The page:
NEW YORK — Yara Shahidi believes that all studio parking spaces should be created equal, so having to park a little farther back from set would be a small price to pay in the name of inclusivity.
"Actors are literally numbered, and as much as they say it's not in order of importance, they have a tendency to be," said the "grown-ish" star. "I forget what set it was, but your proximity to the set, like your parking spot, was based on your number ... The first thing that we said even before I was an [executive producer], but just the lead on the show, is that it's important to smash all hierarchy."
Abolishing old Hollywood norms is not a calculated objective for Shahidi, who also serves as an executive producer on the "black-ish" spinoff, but a byproduct of growing up in a millennial generation with inclusivity threaded into their world.
While "grown-ish" follows its collegiate characters as they navigate young adulthood, Shahidi wants the series to also serve as an incubator for the young, talented minds behind the show.
"What I love most about 'grown-ish' is really what happens behind the scenes — the introduction of new directors, of people from different spaces being able to use this as a launching pad for their own aspirations," said the 21-year-old. "I'm looking forward to what that ripple effect will be for all of the shows that will come from the brains that have worked behind this."
"Grown-ish" recently began airing the second half its third season on ABC. Filming wrapped at the end of 2019, before the coronavirus pandemic and social justice movement.
But Shahidi, who also juggles her time reading scripts with studying textbooks as a Harvard student, says the show still remains topical with its youth-led prison divestment storyline, and the constant ebb and flow of young people figuring out their lives.
The title of activist is often interchangeable with Shahidi's actor title. Last year, her We Vote Next nonpartisan organization was active in encouraging young people to vote, and it's often mentioned that Oprah Winfrey said she hopes to be alive to see Shahidi become president.
"I really have to put my ability to focus on my support network of incredible folks that have really helped me because I'd like to say that it is a walk in the park, even balancing school and work, but it takes a lot of people advocating for what I want," Shahidi said.
"So many of my peers aren't given the space to be heard and listened to and not just in entertainment, but largely, whether it's a school environment, whether it's a home environment. And so the idea that I've been given multiple spaces in which I'm actively listened to is definitely a privilege."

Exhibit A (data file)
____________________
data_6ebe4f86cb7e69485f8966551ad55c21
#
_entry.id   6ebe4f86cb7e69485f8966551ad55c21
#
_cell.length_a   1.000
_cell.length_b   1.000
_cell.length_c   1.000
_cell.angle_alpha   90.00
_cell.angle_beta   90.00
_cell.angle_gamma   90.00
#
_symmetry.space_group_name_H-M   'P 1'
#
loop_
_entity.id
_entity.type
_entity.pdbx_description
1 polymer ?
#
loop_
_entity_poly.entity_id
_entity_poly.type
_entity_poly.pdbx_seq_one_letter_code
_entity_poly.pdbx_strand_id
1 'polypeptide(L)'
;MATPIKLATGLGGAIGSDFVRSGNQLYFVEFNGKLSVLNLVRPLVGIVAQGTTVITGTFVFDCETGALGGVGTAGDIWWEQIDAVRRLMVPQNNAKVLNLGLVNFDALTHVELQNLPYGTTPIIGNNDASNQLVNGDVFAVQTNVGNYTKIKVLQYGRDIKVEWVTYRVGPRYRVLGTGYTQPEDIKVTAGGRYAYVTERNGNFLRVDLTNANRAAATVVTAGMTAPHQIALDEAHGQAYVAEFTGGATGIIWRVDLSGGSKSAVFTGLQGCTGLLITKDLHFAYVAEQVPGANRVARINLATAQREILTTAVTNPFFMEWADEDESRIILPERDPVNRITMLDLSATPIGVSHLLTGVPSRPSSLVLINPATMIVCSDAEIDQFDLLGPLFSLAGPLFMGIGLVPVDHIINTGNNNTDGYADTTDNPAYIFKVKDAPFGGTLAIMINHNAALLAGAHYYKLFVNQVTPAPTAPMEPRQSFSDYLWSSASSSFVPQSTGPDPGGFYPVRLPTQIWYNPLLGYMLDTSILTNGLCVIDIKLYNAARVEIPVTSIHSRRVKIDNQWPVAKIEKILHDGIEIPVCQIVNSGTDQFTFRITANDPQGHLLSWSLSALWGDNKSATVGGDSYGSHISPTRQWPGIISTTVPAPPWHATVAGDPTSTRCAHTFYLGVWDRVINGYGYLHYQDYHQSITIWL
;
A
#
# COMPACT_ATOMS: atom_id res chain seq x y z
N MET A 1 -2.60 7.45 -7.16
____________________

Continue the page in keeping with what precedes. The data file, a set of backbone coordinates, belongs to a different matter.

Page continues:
But despite her position as lead and executive producer, being young and a woman doesn't guarantee that her ideas are always taken seriously.
"We're still in conversation with — I don't know how many people — like, 'I don't know if you heard me the last time, but this point that I made wasn't just to hear myself talk. It's because it's important to me.'"
Recently, Shahidi kicked off Facebook Watch's Black History Month special "Forward: The Future of Black Music" and appears in the new Will Smith-hosted docuseries "Amend."
She's lending her voice to the forthcoming animated "Paw Patrol: The Movie" and will star as Tinker Bell in Disney's "Peter Pan & Wendy" film, as the company strives to make some of its classic stories, most portrayed by white characters, diverse in its live action remakes.
Shahidi is part of a swelling group of young Black women in Hollywood, including Zendaya and her "black-ish" TV sister, Marsai Martin, who are producing projects and starting productions companies to ensure authenticity within their stories.
Shahidi's 7th Sun Productions company, which includes her business-partner mother, Keri Shahidi, is currently developing a new series called "Smoakland."
"There are times in which we are absolutely misheard by the people around us. And I think that, layered with just being two Black women in this industry, that can have ripple effects. And so, it's been important in those times to be of a team and to be a part of this duo where we're OK sitting down to have those tough conversations," said Shahidi of her mother-daughter team.
"I think what's been especially freeing is that I know by no means do I represent in totality what it means to be a young Black woman, and it'd be unfair to present me as the representation of that. But through production, it is not limited to what characters can I or can I not play."